Rogue Radio Burst Leads to Discovery of Billion-Year-Old Galaxy

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©2008 John P Warren

The detection of fast radio bursts, one of the universe’s most mysterious and rare occurrences, took place in early January of this year when signals from a dwarf galaxy over 2.5 billion light years away were first recorded.

Fast radio bursts (FRBs) are an incredibly rare phenomenon usually occurring in a millisecond or so, each containing energy amounts equivalent to almost 500 million of our Suns. While such a signal has only ever been recorded 18 times prior, it is suspected that ten thousand of these bursts could be sent each day.

Scientists have speculated neutron stars to be the source of these bursts, while some point to origins within our own galaxy.

For more information on past occurrences, read here.

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4 thoughts on “Rogue Radio Burst Leads to Discovery of Billion-Year-Old Galaxy

  1. That’s incredible to think about energy of that magnitude. I’m curious to know if there would be detrimental effects of this phenomenon if we were located relatively close to the source.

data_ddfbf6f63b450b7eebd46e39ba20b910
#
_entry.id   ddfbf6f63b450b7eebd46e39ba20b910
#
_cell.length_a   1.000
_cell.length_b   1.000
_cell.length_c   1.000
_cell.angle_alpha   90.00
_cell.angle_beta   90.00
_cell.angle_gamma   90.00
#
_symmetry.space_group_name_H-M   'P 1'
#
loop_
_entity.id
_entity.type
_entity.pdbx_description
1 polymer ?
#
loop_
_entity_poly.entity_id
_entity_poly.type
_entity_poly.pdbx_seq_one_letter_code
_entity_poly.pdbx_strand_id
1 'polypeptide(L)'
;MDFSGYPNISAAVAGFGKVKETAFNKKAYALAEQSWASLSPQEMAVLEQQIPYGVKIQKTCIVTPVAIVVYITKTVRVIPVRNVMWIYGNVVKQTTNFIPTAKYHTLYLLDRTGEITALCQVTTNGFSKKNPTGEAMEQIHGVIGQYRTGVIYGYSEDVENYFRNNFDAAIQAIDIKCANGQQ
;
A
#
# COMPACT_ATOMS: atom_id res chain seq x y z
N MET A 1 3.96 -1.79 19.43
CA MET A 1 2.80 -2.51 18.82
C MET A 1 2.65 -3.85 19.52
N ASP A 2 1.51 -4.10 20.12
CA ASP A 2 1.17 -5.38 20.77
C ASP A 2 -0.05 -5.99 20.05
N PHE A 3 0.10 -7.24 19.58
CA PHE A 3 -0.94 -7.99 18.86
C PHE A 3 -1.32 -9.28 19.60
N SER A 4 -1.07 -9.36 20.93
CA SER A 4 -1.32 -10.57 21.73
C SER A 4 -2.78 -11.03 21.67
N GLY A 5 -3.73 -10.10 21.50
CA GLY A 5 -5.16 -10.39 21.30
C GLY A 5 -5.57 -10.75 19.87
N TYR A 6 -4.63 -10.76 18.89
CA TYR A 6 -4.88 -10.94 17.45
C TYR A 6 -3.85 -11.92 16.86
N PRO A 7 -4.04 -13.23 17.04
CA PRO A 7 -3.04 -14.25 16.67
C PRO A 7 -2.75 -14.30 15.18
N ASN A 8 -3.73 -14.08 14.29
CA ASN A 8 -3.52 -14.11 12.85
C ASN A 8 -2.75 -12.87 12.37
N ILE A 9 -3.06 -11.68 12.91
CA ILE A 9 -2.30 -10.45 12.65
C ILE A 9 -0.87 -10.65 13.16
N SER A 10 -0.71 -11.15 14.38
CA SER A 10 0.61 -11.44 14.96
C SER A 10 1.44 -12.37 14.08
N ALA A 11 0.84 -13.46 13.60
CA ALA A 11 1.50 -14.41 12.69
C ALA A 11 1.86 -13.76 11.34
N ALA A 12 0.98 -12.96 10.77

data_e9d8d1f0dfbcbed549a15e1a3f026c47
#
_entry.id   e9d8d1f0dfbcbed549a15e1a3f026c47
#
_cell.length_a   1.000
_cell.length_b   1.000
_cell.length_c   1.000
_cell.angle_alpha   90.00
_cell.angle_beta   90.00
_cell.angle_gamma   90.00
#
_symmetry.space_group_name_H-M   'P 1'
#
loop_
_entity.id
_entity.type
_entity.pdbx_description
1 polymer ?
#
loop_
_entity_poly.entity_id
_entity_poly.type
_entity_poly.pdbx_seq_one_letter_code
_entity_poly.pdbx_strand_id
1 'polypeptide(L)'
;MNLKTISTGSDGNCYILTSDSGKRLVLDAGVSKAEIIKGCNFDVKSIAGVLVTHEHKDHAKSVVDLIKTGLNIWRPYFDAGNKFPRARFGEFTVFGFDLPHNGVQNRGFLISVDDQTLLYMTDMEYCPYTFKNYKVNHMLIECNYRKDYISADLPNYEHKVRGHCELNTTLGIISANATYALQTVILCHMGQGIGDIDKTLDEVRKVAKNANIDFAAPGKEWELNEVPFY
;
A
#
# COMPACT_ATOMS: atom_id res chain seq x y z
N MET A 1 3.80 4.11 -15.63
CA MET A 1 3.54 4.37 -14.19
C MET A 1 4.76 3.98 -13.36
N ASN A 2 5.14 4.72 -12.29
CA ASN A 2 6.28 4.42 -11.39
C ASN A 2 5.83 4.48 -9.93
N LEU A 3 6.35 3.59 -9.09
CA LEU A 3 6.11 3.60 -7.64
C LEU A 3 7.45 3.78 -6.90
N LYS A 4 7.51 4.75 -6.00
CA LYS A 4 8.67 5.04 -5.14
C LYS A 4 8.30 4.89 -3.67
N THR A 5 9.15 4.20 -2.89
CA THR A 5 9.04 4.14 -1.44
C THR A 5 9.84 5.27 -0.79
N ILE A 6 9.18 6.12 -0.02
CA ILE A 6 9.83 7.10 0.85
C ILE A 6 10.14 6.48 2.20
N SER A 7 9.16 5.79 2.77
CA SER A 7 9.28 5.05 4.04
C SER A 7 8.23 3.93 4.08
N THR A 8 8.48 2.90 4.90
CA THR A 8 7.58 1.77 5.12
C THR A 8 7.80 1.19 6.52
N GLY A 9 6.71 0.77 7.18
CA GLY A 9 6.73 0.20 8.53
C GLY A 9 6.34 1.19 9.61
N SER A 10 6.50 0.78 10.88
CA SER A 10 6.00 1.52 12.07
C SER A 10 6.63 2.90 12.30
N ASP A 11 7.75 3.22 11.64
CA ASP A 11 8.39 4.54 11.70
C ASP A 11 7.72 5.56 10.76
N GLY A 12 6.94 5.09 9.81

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    1. Considering it’s such a high energy burst it would be easy to say the effects are detrimental, but seeing as most of these signals have been travelling for hundreds of millions of years and are radio waves, the harm has probably been lessened in most cases. The signals originating from within our galaxy may be easier observed as far as effects go though

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  2. Your title states that the rogue burst led to the discovery of a galaxy, but you state in the second paragraph that the source of the bursts could have been within our own galaxy. Are you referring to the 18 previously recorded bursts as the ones that could have come within our galaxy and this 19th one was different? This is something I hadn’t read about before but is very neat!

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    1. Hi! I believe from the article one of the previously recorded bursts lent suspicion to the theory that there may be sources of these FRBs from within our own galaxy, whereas this specific recorded was in fact traced to a dwarf galaxy not previously known

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